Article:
Former Chicago police commander pleads guilty to Social Security theft

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Commander Kenneth Johnson in the Chicago Police Department data nerve center for the 7th District, in Englewood, Wednesday, Nov. 15, 2017. | James Foster/For the Sun-Times

A former Chicago police commander has admitted he stole $363,000 in Social Security benefits over 23 years and could now face prison time, according to the U.S. Attorney’s office.

Kenneth Johnson pleaded guilty Tuesday to theft of government funds. His sentencing hearing has been set for Sept. 11.

Johnson joined the Chicago Police Department in 1986 and was once praised for overseeing declining violence in the Englewood District on the South Side. But federal prosecutors charged him with the Social Security theft late last year.

The scam began in May 1994, when Johnson’s mother died, according to his plea agreement. She had been receiving Social Security benefits, which were electronically deposited into a bank account she held jointly with her son.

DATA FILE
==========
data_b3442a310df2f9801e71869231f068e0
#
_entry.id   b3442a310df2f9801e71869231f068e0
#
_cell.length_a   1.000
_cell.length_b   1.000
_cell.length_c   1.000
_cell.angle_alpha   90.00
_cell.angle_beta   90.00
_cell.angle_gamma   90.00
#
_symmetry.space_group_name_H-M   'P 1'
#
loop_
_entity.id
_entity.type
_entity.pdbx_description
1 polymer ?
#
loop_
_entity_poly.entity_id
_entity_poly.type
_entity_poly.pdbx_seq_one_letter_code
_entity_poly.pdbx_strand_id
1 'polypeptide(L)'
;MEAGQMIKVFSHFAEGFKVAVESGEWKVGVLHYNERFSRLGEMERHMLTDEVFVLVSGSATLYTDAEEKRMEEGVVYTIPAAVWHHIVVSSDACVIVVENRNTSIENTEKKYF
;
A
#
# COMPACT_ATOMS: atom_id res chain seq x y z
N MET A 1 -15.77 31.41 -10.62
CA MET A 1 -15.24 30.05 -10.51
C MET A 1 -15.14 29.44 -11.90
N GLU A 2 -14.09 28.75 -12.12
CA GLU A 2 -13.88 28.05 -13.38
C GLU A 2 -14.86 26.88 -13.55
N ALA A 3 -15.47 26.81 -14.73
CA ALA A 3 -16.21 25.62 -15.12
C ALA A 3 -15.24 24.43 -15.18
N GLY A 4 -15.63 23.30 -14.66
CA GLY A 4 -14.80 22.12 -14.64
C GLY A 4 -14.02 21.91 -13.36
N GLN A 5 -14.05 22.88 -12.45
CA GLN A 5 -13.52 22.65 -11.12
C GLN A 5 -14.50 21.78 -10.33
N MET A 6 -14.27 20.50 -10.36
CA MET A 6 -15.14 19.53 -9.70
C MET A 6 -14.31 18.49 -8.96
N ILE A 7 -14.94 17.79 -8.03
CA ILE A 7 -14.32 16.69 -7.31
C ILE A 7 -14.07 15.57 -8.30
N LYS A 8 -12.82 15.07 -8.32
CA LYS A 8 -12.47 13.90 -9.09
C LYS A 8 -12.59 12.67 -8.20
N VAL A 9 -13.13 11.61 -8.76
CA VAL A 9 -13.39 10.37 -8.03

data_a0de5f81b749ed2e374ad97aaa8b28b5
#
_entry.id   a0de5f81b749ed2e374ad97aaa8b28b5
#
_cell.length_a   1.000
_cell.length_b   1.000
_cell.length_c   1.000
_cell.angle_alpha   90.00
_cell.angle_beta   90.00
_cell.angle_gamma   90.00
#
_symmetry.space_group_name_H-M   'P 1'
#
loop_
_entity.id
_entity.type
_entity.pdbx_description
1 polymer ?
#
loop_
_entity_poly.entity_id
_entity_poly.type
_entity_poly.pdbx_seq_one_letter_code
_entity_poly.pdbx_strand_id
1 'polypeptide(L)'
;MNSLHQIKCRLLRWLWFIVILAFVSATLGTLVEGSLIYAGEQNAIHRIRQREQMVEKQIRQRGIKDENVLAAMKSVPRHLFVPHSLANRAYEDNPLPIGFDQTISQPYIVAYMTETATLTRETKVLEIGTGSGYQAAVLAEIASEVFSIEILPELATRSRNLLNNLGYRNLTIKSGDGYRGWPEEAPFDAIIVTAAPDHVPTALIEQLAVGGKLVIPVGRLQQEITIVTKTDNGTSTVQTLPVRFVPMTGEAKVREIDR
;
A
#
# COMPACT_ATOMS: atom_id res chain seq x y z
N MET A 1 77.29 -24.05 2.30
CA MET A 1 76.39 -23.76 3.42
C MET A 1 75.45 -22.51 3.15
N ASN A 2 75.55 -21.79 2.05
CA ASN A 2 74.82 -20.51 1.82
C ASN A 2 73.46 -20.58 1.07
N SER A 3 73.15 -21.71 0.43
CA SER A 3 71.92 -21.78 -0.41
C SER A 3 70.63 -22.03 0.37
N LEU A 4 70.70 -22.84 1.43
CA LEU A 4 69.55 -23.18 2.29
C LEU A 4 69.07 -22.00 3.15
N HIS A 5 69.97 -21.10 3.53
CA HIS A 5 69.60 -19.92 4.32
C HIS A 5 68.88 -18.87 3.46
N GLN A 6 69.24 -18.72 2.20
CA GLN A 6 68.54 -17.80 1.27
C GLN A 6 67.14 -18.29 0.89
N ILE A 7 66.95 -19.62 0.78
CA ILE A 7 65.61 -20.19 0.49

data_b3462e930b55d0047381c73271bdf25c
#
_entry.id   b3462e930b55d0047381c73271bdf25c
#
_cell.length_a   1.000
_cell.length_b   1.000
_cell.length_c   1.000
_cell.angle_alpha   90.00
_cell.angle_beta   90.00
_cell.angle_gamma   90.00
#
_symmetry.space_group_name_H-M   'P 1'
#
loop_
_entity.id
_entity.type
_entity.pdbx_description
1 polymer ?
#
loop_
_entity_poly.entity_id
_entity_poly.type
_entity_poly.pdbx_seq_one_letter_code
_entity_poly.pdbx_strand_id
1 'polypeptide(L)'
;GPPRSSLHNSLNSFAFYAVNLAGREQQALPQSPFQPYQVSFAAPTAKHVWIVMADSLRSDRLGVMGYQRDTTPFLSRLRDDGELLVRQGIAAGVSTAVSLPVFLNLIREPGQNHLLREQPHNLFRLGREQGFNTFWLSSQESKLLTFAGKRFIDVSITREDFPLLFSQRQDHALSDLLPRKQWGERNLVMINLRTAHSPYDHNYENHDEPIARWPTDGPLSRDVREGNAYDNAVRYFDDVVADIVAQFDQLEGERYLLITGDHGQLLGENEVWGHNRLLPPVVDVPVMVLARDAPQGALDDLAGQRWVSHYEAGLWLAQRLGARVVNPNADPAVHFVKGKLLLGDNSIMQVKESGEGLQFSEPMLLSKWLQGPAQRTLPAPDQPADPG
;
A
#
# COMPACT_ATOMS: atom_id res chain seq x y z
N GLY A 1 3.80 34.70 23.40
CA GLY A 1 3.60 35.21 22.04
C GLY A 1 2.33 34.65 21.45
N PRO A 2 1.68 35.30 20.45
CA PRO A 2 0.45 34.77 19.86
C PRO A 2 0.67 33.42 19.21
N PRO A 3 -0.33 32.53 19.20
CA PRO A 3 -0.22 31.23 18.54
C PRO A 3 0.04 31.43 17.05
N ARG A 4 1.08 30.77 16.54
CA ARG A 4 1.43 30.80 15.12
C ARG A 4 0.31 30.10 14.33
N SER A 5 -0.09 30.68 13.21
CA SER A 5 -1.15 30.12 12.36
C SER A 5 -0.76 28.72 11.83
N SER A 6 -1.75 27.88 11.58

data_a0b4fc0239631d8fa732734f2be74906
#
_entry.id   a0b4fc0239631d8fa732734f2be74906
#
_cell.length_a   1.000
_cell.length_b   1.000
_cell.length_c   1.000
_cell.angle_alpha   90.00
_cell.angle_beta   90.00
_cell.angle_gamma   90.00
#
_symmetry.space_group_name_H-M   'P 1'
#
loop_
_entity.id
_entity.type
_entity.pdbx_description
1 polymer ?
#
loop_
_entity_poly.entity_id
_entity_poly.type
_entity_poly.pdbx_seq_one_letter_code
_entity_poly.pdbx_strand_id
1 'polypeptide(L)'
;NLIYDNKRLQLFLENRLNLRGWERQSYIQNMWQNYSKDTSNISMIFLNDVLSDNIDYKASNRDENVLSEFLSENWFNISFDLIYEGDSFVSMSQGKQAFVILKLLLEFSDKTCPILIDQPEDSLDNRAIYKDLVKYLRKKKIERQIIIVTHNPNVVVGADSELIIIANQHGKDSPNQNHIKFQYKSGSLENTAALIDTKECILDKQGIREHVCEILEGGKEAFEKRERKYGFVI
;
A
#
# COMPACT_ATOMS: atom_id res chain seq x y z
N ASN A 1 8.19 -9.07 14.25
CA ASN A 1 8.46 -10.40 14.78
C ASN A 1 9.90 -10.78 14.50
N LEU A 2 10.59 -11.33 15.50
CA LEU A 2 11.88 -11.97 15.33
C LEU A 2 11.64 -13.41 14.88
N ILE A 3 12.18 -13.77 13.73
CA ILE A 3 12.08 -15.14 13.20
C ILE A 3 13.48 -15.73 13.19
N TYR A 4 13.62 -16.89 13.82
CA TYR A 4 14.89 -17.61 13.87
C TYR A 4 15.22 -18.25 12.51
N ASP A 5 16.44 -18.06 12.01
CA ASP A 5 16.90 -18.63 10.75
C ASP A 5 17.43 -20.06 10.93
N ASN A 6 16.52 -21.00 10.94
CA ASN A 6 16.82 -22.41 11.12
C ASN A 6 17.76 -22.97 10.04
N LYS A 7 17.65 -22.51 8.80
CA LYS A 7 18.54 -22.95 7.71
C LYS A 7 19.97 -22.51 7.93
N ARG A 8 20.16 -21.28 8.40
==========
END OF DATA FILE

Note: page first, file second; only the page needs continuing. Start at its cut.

The Social Security Administration was not notified of her death, so the benefits continued to flow into the account, according to the document.

Johnson collected $363,064 in the account between June 1994 and November 2017, it said.

When Johnson was first charged in November, Supt. Eddie Johnson said in a statement he was shocked and disappointed.

“I knew Commander Johnson well from his efforts to reduce violence in Englewood,” he said, adding that the allegations “erode the public’s trust and tarnish his service to Chicago.”

Police sources also said at the time the department was not aware of the theft, and the department never investigated Johnson over the issue.

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